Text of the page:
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Michael A. Terrell wrote:

The mind boggles. How do you crash the hardware so often?
Bob
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Bob Cain wrote:

Not me, but it looks like the drive was writing a file as the power failed. A lot of corrupted files on the drives, and none of the systems were connected to the outside world.
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Bob Cain wrote:

Well, Bob, your mind isn't the only one that boggles. My mind boggles too. Somehow, I can't seem to comprehend how someone like you, a self-proclaimed scientist and engineer, needs to go to sci.physics for help in solving a junior college level partial differential equation. Worst yet, you were lead by the hand by Zigoteau over several posts, and finally told that you clearly don't know what you are doing.

That idiotic quote, which you have fabricated and attribute to Einstein, has about as much depth as piss on a flat rock, as does virtually everything that you have to say.
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Good question. NTFS has specific safeguards against this sort of thimg happening.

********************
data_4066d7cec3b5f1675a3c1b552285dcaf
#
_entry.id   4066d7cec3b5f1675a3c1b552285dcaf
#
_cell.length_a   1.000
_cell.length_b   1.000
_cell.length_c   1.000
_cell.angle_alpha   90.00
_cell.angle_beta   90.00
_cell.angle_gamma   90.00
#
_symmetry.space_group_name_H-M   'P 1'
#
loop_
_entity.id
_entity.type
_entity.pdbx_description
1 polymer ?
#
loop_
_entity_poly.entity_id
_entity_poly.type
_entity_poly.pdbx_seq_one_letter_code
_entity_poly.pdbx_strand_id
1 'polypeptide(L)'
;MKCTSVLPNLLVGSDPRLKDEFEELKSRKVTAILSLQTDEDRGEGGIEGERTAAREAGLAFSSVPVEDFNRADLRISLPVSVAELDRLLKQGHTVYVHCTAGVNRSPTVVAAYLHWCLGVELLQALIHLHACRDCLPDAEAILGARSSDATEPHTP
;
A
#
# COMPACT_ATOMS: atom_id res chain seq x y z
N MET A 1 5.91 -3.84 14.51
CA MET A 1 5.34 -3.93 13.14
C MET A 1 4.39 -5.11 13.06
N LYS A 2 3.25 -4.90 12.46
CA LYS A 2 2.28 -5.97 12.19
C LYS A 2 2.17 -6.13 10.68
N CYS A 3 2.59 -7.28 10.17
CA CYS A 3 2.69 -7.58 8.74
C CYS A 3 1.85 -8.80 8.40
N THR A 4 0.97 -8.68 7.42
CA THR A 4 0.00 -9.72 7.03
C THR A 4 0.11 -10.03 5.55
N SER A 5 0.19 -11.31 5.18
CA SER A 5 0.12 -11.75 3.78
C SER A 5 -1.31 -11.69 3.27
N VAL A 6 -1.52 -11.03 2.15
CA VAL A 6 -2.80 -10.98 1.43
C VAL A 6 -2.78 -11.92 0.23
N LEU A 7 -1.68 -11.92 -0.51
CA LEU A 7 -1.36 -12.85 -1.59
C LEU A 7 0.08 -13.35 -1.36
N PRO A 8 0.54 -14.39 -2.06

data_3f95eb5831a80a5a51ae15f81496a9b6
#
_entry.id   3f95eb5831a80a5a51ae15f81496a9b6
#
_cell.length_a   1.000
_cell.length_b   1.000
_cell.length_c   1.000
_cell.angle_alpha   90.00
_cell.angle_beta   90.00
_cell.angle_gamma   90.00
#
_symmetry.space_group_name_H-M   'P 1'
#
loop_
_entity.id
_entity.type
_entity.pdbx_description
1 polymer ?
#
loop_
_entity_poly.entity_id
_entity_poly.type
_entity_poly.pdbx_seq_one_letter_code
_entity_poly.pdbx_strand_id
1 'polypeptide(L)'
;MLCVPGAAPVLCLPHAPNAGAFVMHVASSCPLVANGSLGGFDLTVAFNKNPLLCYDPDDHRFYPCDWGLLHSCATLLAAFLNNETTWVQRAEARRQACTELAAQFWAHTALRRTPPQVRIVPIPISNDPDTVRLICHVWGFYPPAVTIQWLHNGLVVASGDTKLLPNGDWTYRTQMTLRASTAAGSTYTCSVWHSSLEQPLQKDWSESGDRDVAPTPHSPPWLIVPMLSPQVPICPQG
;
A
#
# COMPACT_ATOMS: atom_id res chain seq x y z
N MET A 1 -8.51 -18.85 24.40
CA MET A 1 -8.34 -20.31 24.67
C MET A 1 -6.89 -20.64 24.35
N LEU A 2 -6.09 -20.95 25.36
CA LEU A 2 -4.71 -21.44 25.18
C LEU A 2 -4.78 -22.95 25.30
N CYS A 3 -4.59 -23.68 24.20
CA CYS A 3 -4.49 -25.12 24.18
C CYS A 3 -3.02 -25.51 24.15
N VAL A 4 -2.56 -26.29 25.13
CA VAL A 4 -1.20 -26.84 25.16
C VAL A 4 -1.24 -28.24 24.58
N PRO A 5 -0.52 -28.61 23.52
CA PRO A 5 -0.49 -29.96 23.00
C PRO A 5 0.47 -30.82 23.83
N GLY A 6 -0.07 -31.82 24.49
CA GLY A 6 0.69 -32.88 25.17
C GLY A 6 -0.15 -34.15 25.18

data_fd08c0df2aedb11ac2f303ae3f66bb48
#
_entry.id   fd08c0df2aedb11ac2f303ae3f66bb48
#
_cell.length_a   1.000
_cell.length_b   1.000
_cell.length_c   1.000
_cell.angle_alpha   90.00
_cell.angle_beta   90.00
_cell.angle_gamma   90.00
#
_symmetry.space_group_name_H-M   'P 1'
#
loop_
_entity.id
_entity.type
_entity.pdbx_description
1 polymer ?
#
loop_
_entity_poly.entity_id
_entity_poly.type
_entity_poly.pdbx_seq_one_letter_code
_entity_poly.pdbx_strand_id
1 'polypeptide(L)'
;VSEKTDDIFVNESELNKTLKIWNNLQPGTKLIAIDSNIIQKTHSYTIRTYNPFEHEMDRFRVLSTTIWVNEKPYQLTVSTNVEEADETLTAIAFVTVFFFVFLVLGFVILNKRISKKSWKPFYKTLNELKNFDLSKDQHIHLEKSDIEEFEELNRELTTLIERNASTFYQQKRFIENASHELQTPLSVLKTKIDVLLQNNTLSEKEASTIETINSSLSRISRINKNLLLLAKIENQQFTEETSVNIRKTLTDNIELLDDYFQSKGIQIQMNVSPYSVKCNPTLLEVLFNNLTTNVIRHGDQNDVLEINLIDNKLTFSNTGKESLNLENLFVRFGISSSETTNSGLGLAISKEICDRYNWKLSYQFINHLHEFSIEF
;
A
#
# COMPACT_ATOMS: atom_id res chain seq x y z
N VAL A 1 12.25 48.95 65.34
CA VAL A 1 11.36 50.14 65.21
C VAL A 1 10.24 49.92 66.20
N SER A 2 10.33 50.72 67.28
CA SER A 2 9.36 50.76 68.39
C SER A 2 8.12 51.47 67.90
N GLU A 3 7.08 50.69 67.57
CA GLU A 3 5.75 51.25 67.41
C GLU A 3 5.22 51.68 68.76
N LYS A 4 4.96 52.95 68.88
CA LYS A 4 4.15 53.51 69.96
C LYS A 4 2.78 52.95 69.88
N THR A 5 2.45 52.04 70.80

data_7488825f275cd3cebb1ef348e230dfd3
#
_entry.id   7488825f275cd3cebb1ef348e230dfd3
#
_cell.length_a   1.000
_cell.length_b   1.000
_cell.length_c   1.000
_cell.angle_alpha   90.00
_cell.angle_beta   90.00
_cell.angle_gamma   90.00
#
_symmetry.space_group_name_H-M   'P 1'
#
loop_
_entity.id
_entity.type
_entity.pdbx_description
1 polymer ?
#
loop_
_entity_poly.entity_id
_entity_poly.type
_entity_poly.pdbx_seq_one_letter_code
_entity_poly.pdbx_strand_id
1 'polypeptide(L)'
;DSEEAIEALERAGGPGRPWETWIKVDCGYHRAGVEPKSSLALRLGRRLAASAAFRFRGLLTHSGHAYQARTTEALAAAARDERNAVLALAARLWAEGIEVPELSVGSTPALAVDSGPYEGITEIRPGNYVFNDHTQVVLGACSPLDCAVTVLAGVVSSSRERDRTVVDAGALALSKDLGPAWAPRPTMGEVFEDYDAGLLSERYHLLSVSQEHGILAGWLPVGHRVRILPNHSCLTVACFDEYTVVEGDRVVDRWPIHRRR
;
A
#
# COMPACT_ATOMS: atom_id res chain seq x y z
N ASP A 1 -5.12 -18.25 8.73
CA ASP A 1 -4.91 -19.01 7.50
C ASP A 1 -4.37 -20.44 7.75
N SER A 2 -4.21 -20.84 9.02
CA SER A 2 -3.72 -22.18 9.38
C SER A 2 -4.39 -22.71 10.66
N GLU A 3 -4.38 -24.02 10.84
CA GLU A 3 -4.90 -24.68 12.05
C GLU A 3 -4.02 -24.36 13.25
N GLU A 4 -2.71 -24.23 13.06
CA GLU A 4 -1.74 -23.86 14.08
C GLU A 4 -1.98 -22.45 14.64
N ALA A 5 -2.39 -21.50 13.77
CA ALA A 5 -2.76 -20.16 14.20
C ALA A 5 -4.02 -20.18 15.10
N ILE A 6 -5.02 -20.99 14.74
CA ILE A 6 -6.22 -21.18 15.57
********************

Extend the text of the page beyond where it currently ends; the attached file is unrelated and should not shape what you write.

I pull the plug (literally) on booted XP systems all the time. They reboot fine.
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Arny Krueger wrote:

Perhaps the write cache is enabled? If it loses power before flushing the cache, data can be corrupted. NTFS is certainly much more robust than the earlier MS file systems though, I haven't had much trouble with it myself.
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Which one?
IME NTFS is generally robust regardless of write caching.

The nature of life is such that one usually pulls the plug on an idle system.

IME there is no serious comparison between NTFS and FAT32. NTFS is *that* much more robust.
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wrote:

You do this on purpose? Or are you VERY careless?
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message wrote:

When I do it on purpose, I do it on purpose. ;-)

No, I think that an NTFS computer should be able to tolerate having its power dumped like this, and verify it empirically fairly often.
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wrote:

Oh yes it can. And, occasionally, does.